Despite the dramatic events of December 1888 that brought the Studio of the South to a premature end, the relationship between the two painters continued until van Goghs death, just 19 months later. In letters and occasional sketches, the artists continued to explore the same issues raised during their time together in Arles. In fact, one of van Goghs first projects following his breakdown was to complete a replica of Sunflowers, which had hung in Gauguins bedroom in Arles and had been so admired by him.
Gauguin, while exploring new directions in his art, continued to make reference to the debates and hard-earned lessons of the Studio of the South. Marrying his Caribbean imagery with van Goghs signature sunflower, he painted Caribbean Woman directly onto a cabinet door in the dining room of the inn where he was living in Brittany. In many ways, this composite image represents Gauguin's summation of the past and his hopes for the future: the regeneration of art represented by the sunflower could only occur, he concluded, in exotic, equatorial realms, or "the Studio of the Tropics." After van Gogh's suicide in July 1890, Gauguin focused all his efforts on realizing this studio, and departed for Tahiti, in the South Pacific, in April 1891.
Following van Goghs death, Gauguin lived another 13 years and was an uneasy witness and participant in the growing mythology surrounding his friend. Critics began to speak of van Gogh as a martyr to the artistic cause, one of the isolated geniuses who populated the artistic pantheon. Van Gogh began to receive the attention that Gauguin himself sought; critics even went so far as to describe him as a disciple of van Gogh. Ever ready to further his own career, Gauguin stepped up efforts to craft his own persona founded on the exotic and primitive, the very identity thhat van Gogh had been formative in shaping. His sojourn in the South Pacific, interrupted by a return to France in 1883, furthered this goal. There, he created many of his signature masterpieces. Even though Gauguin was thousands of miles and a dozen years removed from Arles, van Goghs influence remained, reappearing, for example, in a series of late canvases featuring van Goghs beloved sunflowers.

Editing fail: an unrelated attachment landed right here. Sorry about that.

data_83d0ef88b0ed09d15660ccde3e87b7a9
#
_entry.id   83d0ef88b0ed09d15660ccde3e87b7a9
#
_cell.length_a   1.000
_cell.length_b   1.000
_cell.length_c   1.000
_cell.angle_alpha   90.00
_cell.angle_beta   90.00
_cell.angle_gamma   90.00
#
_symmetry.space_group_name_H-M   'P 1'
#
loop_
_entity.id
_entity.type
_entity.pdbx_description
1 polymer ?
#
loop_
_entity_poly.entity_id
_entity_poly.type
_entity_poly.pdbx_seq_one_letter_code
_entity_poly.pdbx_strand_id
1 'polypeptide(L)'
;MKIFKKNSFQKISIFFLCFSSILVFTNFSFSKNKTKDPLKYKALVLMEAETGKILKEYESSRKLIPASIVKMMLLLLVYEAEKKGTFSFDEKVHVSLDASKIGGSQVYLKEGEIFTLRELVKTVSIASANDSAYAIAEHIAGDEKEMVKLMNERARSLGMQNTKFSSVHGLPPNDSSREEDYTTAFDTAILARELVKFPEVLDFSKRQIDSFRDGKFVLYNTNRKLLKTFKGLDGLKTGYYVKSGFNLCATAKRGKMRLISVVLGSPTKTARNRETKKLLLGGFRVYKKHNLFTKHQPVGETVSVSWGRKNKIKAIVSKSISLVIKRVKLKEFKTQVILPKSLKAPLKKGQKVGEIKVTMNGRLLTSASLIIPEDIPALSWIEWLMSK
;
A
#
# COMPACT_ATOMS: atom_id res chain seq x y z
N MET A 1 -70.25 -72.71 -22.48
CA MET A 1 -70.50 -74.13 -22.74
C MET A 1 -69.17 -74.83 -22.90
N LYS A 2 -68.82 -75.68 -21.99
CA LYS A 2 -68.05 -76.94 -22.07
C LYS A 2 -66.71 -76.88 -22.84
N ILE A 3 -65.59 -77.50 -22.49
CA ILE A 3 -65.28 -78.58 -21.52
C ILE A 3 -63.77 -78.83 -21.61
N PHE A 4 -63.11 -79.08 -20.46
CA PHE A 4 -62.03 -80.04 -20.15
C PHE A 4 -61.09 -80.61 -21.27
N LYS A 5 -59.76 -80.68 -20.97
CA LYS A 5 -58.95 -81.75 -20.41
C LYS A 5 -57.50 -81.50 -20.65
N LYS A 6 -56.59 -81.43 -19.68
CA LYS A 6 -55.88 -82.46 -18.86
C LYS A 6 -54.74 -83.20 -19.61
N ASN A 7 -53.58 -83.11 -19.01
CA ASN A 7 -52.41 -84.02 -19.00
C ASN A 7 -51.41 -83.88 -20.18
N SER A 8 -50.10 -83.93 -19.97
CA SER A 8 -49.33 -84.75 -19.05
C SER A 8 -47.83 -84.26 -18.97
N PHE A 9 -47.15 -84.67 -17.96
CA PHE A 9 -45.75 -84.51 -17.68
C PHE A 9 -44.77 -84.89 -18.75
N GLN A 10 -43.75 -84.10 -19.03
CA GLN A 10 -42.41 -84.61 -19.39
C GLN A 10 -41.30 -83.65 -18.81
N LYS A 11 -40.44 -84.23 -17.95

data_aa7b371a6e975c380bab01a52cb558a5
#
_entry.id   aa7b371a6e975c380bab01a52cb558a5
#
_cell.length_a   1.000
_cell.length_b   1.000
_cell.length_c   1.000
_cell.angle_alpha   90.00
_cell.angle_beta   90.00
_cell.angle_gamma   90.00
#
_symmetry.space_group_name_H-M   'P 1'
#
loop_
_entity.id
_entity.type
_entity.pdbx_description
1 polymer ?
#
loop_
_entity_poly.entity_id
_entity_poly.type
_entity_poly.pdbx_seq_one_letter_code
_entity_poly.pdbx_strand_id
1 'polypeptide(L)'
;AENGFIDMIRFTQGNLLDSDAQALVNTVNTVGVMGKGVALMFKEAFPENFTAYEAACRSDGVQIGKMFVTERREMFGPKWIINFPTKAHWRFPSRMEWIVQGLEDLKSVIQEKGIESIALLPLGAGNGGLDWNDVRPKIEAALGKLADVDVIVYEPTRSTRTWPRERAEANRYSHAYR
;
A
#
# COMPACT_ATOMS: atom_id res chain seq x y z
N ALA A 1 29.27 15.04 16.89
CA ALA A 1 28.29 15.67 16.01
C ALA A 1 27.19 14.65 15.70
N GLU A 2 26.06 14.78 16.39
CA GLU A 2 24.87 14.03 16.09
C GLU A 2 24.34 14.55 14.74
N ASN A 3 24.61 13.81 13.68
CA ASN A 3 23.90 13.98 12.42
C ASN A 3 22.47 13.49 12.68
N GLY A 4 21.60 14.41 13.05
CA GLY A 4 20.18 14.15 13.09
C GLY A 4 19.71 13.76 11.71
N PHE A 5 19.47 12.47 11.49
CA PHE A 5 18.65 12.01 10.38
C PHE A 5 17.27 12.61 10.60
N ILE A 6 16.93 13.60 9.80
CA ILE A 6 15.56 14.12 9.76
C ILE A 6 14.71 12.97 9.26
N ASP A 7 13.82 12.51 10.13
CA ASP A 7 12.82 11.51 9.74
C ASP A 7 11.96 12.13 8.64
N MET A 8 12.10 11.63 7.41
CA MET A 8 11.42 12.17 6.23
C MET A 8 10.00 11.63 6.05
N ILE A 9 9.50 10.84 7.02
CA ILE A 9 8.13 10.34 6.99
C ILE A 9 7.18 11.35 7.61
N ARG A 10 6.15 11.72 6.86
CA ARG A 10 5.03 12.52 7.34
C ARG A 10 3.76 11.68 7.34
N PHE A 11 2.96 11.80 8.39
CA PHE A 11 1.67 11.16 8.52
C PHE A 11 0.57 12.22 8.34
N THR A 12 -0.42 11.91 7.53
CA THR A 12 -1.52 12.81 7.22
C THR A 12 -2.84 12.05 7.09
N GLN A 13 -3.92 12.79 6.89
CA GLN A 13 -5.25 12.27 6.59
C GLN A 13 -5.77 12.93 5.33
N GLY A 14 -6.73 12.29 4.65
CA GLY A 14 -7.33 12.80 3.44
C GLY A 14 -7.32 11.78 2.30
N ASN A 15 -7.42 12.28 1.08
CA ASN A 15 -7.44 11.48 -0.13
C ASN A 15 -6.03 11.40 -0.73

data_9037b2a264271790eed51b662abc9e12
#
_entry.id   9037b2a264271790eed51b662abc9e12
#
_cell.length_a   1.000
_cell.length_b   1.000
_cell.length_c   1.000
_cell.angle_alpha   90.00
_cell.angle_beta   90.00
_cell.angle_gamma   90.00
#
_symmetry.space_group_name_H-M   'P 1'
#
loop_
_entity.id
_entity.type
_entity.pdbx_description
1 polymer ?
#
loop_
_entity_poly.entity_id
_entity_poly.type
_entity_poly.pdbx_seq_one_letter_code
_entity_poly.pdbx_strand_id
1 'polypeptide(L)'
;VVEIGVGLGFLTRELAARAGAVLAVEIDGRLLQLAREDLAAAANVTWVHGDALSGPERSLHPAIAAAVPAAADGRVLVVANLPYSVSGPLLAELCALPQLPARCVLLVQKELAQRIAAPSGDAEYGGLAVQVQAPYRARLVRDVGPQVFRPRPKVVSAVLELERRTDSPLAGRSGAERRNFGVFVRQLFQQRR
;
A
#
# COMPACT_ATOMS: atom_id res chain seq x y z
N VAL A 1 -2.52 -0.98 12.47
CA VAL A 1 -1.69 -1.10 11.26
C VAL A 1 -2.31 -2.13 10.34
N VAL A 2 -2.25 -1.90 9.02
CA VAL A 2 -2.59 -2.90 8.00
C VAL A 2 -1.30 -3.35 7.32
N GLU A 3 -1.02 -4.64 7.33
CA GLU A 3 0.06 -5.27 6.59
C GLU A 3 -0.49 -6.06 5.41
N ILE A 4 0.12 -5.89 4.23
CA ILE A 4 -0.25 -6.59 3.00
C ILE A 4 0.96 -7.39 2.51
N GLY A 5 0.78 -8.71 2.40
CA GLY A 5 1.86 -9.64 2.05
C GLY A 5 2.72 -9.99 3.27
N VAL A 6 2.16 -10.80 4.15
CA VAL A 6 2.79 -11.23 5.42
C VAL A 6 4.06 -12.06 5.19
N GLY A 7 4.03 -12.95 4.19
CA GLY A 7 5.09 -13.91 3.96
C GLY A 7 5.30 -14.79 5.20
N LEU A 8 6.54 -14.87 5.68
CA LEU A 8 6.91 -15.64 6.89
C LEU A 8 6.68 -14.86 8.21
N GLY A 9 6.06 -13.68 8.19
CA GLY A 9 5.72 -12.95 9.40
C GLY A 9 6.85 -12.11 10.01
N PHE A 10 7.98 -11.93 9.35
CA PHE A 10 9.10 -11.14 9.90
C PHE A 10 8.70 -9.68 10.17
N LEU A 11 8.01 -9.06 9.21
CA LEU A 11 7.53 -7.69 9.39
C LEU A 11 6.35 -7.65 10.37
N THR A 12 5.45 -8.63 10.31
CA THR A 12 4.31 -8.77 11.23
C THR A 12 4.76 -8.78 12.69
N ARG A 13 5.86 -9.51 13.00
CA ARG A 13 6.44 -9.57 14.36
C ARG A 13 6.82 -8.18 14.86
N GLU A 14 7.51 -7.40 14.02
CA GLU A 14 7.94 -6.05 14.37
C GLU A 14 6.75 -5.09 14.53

Van Gogh and Gauguin: The Studio of the South has been organized by The Art Institute of Chicago and the Van Gogh Museum, Amsterdam. This exhibition is supported by an indemnity from the Federal Council on the Arts and the Humanities.
Van Gogh and Gauguin: The Studio of the South is part of the "Ameritech Exhibition Series" made possible through a grant from the Ameritech Foundation.
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